System set for streamlining
Before the mid-Eighties, our pupils took 0-grade courses at 16, at the end of S4 or Year 11 (secondary education starts at the end of Primary 7). The 0-grade courses were broadly similar to 0-levels in other parts of the UK. In maths, there was Mathematics, Arithmetic and also Statistics. Approximately 30-35 per cent of the year group sat 0-grade maths and 60-65 per cent sat arithmetic. Statistics was taken in some schools as an extra subject. So it was possible to find "mathematical pupils" collecting three 0-grades.
Then came Standard Grade. This was an extensive reform - and the effect on maths was dramatic. Away went Arithmetic, Statistics withered, and virtually everyone took standard grade Mathematics at one of its three levels (Foundation, General, Credit), a universality which is in contrast to GCSE.
It was not normal for pupils in S5 to try to improve on their standard grade performance and maths departments generally opted for "modules" for pupils who were not attempting higher maths. Modules are certificated by the Scottish Council for Vocational Education. They are internally assessed and in many cases pupils follow a pathway through resources with the teacher acting as a tutor - whole class teaching is not appropriate.
The higher grade course covers, in one year, basic post-16 maths; introductions to calculus and to vectors; more co-ordinate geometry; sequences via recurrence relations; trigonometry (angle formulae) and so on. The assessment is in two parts: an "investigation" (worth 10 per cent) and end of course exam papers - all handled by the Scottish Examination Board. After S5, our pupils can do more from the range of modules, repeat (or take for the first time) higher grade or, for those who have passed higher grade , there is a range of Certificate of Sixth Year Studies courses. There are five of these - General Mathematics, Pure Mathematics, Statistics, Numerical Analysis, Mechanics - and they can be taken more or less independently. Pupils who take two of these will have a qualification which is broadly equivalent to a single A-level in maths and some schools are able to offer pupils more than two.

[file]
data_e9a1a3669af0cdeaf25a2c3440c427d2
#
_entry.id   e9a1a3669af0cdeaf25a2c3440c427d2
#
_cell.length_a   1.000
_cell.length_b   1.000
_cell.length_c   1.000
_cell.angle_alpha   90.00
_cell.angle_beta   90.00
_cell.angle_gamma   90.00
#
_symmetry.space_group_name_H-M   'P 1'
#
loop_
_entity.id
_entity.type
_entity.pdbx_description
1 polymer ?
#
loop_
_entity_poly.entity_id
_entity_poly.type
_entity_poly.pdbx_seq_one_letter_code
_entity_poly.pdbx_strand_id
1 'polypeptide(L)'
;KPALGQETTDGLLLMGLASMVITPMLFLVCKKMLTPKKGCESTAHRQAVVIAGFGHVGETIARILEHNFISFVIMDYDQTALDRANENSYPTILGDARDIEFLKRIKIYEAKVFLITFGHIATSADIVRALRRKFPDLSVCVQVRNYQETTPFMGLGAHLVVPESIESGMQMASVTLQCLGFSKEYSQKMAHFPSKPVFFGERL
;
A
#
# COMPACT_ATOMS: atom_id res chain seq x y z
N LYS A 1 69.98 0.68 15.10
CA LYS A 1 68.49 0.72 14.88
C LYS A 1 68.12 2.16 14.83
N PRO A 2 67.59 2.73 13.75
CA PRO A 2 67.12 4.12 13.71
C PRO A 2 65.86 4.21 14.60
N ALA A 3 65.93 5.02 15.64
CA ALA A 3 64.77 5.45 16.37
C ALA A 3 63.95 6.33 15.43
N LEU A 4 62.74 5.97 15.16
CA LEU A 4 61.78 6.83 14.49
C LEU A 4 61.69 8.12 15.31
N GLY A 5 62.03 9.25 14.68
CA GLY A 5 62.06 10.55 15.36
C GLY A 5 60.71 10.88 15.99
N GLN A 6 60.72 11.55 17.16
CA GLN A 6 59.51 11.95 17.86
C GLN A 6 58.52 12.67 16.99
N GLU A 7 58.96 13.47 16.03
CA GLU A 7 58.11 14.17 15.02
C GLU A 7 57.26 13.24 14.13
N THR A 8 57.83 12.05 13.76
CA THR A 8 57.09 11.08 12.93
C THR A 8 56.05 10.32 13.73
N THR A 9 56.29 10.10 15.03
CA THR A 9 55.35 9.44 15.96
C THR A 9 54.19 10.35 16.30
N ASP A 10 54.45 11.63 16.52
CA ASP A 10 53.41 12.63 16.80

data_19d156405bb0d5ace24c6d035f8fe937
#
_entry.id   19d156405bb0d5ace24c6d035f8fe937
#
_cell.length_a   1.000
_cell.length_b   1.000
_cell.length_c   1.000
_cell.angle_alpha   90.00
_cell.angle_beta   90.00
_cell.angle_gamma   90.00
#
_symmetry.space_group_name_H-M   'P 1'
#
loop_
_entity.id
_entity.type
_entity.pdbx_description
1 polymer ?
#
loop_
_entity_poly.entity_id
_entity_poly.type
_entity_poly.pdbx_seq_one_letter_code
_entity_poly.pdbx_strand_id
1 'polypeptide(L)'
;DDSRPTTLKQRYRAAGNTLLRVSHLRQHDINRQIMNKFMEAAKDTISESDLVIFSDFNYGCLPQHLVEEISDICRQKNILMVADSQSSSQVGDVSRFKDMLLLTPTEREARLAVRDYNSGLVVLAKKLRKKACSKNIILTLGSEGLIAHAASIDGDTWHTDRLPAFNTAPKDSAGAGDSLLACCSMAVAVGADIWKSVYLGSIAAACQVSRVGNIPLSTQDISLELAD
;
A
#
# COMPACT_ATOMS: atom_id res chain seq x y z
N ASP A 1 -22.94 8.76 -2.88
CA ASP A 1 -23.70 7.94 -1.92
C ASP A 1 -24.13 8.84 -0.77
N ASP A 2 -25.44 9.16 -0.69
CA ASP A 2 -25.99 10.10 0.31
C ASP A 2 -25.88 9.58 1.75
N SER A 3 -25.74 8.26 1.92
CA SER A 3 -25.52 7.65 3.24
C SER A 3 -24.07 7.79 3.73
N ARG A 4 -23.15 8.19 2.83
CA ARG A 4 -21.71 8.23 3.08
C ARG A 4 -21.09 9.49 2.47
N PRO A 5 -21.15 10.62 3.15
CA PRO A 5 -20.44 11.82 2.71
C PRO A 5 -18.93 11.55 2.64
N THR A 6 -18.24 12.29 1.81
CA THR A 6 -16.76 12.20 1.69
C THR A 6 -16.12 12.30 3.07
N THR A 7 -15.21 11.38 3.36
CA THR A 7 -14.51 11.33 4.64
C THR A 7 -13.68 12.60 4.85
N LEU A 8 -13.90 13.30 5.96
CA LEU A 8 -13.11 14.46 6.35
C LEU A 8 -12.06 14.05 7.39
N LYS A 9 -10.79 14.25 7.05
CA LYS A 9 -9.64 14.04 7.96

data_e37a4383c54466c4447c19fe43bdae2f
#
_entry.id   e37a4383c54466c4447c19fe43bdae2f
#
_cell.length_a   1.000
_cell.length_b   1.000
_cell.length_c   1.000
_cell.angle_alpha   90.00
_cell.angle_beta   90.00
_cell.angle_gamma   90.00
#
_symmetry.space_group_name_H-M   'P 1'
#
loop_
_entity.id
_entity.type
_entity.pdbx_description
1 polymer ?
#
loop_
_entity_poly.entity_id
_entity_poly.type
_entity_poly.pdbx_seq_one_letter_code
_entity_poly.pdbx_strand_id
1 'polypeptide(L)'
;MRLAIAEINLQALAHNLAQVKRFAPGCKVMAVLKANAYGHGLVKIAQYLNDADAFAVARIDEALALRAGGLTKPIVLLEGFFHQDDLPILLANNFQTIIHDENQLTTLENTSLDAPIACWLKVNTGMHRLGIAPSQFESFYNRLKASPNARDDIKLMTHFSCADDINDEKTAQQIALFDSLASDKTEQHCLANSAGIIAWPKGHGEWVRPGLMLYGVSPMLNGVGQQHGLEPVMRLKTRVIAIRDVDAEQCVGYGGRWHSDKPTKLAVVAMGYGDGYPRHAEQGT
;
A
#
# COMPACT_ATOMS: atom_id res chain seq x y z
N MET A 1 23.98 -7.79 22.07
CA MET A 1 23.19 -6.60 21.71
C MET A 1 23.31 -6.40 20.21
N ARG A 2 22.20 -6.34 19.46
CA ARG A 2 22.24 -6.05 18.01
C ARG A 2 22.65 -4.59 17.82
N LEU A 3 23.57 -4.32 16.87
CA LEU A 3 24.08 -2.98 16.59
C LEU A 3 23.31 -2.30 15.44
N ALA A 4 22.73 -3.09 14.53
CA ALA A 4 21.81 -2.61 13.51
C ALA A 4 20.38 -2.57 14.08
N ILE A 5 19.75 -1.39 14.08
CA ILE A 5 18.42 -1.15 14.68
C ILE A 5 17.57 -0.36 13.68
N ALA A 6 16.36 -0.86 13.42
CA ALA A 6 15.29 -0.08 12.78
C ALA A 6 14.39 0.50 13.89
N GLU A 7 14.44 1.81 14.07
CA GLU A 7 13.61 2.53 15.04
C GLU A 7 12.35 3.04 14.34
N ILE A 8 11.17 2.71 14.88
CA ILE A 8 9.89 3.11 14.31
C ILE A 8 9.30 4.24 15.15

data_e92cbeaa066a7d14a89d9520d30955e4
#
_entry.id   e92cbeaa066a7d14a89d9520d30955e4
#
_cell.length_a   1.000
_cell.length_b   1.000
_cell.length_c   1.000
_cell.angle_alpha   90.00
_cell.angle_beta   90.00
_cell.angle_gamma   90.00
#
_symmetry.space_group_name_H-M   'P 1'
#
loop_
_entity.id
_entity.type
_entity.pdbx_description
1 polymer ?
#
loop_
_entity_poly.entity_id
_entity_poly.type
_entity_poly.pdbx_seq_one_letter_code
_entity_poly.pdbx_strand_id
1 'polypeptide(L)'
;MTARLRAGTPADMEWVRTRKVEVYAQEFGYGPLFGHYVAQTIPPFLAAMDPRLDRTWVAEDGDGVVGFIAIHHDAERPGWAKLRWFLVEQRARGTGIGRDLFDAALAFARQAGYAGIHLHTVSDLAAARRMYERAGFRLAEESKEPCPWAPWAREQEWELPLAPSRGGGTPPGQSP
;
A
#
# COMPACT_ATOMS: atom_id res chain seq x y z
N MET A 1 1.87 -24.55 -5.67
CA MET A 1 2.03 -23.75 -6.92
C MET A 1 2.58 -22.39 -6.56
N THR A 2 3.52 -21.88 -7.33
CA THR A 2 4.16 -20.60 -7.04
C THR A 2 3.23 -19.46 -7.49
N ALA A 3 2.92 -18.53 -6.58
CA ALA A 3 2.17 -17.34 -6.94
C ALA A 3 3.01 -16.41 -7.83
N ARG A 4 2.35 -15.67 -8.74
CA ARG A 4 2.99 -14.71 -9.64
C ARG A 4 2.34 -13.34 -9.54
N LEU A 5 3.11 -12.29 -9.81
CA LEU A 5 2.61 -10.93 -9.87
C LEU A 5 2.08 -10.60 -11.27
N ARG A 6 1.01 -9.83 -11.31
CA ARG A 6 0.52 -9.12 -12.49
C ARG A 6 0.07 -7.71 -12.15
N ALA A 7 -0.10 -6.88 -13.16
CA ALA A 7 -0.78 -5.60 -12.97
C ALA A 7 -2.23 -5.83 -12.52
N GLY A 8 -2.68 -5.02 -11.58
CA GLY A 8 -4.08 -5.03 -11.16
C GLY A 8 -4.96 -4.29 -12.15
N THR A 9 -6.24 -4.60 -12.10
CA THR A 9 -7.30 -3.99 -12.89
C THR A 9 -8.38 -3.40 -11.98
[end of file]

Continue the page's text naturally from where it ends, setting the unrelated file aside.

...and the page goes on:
From August 1998, this fairly complicated structure is to be replaced by a more integrated series of packages. The structure can be illustrated by outlining the format of the proposed higher grade course. The course content is to be split into three chunks, officially designated as "units". Each unit will be assessed internally and successful completion will be recorded on a student's certificate. So, in taking the course, a student will complete three units.
In order to assess an overall, graded award, there is to be an end of course exam which will result in grades A-E (A, B and C being passes). In the higher grade course, the first two units are to be compulsory but the third will allow a choice of either another unit of "mathematics" or a unit of statistics. A student who takes the three maths units and the exam will obtain a qualification identical to the present higher, just differently packaged.
For those not aspiring to higher grade, the existing SCOTVEC modules are to be realigned and converted into units. As with higher, three appropriate units will comprise a course. For S6 pupils, a similar structure is to be used with virtually all the existing CSYS material being incorporated into one unit or another. Three units will comprise a course and it will be possible for candidates to take two courses which will move their maths beyond the standard of a single A-level and approaching further mathematics in content and difficulty. As more than six units are on offer at this level, to be known as "advanced higher", it will be possible for a pupil to complete extra units on an internally assessed basis and have these recorded on their certificate.
Schools have already had an opportunity to comment on the framework. The consultation on the content of units and courses will begin in June. It is crucial that the opportunity to take part is used to the full. If it isn't, then schools and colleges may have to operate with a system that they may not feel a part of.
Bill Richardson is principal teacher of maths at Elgin Academy and president of the Mathematical Association